MODESTO -- Campaign accusations about tax liens apparently caught Rep. Jeff Denham by surprise Monday evening, and he spent much of Tuesday sorting things out.
Bottom line: Denham insists that he has paid all his taxes, but apparently his younger brother was late paying some federal taxes and a former business partner may have left an unpaid debt a decade ago.
The tax questions emerged Monday during a lively debate between 10th Congressional District candidates Democrat Jose Hernandez and Republican Denham.
Denham has been criticizing Hernandez for months about a $10,813 tax lien the IRS imposed on him in 2010. Hernandez paid that debt in 2011, shortly before declaring his run for Congress.
Hernandez launched his tax lien charges against Denham for the first time Monday night. Hernandez's campaign staff provided The Bee with documents showing two 2003 tax liens imposed on businesses linked to Denham.
One was a $31,982 IRS lien on Bin Doctor LLC, and the other was a $1,061 Monterey County tax collector lien on 1 Planet Recycling.
Denham's staff initially insisted that Bin Doctor LLC is owned by Thomas Denham, Jeff's brother, and that the congressman had nothing to do with it.
Hernandez's staff countered that contention Tuesday. It noted that several Modesto Bee stories in 2002 and 2003 identified Denham as owning or being a partner in three companies: "Denham Plastics, The Bin Doctor, One Planet Recycling."
Denham provided personal and business background information to The Bee in about January 2002 as he began his campaign for state Senate, an election he won that November. The newspaper routinely asks candidates to fill out questionnaires, which typically have them identify their businesses or where they work.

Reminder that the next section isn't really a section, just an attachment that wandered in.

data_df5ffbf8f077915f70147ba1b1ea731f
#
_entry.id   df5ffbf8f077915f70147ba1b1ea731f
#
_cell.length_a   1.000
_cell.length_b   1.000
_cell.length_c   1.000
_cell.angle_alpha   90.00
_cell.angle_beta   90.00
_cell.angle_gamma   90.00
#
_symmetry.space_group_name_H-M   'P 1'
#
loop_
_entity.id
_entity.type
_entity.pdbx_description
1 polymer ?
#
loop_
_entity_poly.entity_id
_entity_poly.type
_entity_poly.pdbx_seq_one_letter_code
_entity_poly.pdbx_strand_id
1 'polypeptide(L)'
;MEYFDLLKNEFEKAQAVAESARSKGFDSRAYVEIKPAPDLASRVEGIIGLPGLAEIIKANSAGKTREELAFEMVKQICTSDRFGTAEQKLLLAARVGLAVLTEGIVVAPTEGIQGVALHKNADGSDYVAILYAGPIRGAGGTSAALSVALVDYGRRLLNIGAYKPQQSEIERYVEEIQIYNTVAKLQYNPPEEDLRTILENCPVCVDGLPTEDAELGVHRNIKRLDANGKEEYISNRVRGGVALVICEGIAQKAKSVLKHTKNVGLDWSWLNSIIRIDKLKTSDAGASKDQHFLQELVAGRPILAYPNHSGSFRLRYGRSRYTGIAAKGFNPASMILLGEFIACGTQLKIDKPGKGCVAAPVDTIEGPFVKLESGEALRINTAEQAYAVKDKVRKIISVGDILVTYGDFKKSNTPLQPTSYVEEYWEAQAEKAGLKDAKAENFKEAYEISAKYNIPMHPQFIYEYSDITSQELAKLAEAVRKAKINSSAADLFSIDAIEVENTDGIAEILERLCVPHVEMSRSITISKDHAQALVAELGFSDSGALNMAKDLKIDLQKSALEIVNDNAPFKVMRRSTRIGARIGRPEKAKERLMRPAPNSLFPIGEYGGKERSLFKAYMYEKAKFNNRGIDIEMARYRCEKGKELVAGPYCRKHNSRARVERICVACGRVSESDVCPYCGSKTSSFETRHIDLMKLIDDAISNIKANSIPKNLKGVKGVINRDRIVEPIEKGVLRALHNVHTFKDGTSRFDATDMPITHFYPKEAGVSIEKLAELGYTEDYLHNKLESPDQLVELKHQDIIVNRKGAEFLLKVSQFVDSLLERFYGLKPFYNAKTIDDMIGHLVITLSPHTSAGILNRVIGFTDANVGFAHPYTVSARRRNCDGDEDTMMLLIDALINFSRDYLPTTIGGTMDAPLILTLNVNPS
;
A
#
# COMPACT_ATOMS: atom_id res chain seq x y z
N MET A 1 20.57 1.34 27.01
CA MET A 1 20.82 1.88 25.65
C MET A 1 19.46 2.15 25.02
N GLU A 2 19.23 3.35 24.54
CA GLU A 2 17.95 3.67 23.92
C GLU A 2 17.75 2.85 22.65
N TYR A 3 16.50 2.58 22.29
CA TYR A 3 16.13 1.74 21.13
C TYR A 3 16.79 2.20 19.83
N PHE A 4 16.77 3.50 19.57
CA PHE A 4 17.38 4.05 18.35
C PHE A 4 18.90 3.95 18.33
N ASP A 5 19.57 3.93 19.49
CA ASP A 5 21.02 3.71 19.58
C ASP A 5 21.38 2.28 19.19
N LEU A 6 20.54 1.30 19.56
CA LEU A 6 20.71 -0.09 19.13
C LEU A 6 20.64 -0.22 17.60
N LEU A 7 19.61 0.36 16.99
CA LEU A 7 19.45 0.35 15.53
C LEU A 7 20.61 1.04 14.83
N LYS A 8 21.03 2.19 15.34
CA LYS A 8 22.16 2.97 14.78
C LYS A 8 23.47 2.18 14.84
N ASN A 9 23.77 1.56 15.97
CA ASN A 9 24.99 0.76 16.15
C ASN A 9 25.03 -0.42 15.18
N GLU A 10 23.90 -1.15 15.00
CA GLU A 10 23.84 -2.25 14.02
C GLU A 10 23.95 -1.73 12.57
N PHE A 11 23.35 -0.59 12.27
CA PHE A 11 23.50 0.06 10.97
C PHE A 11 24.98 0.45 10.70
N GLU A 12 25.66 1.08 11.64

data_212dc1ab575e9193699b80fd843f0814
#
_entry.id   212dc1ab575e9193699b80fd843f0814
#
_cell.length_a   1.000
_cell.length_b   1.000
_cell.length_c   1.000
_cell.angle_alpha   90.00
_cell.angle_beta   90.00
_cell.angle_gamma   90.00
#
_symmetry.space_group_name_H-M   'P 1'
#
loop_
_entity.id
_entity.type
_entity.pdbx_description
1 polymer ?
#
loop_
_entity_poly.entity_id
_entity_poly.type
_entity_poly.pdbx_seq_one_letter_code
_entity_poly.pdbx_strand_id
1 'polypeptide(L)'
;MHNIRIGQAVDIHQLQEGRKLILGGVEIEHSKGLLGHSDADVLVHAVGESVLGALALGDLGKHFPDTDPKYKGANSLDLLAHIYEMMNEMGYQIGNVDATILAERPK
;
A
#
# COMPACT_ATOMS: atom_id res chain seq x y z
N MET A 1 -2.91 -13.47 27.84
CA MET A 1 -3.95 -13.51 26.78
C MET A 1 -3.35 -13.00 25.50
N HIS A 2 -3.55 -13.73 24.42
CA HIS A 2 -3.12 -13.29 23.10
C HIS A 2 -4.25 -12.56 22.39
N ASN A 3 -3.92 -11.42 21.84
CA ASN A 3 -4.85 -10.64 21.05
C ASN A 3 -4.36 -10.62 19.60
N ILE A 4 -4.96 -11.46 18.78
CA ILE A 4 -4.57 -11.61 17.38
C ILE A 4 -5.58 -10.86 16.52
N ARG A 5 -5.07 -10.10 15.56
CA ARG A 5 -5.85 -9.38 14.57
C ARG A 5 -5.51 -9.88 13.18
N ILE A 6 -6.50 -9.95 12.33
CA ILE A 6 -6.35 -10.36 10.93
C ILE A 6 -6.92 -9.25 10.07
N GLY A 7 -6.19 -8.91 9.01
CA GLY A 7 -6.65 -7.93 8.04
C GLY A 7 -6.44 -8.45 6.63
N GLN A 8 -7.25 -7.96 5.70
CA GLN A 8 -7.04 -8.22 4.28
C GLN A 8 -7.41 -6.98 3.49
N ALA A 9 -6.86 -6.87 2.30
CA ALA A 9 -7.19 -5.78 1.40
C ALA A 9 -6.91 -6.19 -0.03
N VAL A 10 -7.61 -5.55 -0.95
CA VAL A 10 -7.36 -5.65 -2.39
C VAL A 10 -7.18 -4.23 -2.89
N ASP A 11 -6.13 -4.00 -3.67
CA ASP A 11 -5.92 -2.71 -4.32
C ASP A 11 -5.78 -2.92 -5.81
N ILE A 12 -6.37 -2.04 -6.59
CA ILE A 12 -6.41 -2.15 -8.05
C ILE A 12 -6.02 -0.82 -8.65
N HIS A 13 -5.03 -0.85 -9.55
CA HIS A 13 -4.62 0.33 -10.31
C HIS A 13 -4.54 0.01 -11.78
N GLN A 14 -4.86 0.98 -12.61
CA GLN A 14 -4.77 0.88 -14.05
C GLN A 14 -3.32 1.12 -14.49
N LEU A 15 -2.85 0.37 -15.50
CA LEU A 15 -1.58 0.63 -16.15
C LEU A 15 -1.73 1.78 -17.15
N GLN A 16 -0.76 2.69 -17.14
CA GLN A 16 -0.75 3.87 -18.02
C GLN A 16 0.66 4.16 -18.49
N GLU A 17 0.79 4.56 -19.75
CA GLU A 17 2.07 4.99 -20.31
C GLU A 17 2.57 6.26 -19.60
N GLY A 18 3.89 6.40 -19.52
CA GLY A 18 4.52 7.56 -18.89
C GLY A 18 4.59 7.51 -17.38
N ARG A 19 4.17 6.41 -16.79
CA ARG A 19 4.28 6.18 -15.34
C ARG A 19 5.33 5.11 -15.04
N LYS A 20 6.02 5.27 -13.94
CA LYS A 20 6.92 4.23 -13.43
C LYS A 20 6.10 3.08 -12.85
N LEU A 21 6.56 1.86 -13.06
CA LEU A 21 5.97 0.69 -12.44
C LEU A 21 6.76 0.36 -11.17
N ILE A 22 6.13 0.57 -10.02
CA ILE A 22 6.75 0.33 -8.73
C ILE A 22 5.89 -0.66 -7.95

Denham said Tuesday that Bin Doctor LLC always has been owned solely by his brother, but the congressman acknowledged that about 11 years ago, he had started a different company with a similar name, Bin Dr. Denham said Bin Dr. was based in his Salinas garage, and it sanitized the plastic containers used by agriculture. The congressman said his brother, Thomas, ran Bin Dr. there for about six months.
According to Denham, he transferred ownership of that company to his brother for $100 in about 2002, but he didn't know the exact date. He said his brother then moved the operation to a warehouse and formed a new company called Bin Doctor LLC. "The one business was shut down, and the other was started up," Denham said.
IRS documents provided by Hernandez show a tax lien was filed against Bin Doctor LLC in spring 2003, citing an unpaid assessment of $25,833 for the tax period ending June 30, 2001, and $6,149 for the tax period ending Dec. 31, 2001. IRS documents provided by Thomas Denham's attorney show the debt was paid off and the lien was released in 2003.
Questions remain about the 1 Planet Recycling tax lien and what it was for.
"I have no idea. We're looking into this, too," Jeff Denham said. He owned that short-lived Salinas company with another man who managed it. "I had a challenging partner who was willing to leave the state and a lot of bills behind."
Denham said he struggled to pay off all that company's debts and didn't know any remained.
Bee staff writer J.N. Sbranti can be reached at firstname.lastname@example.org or (209) 578-2196.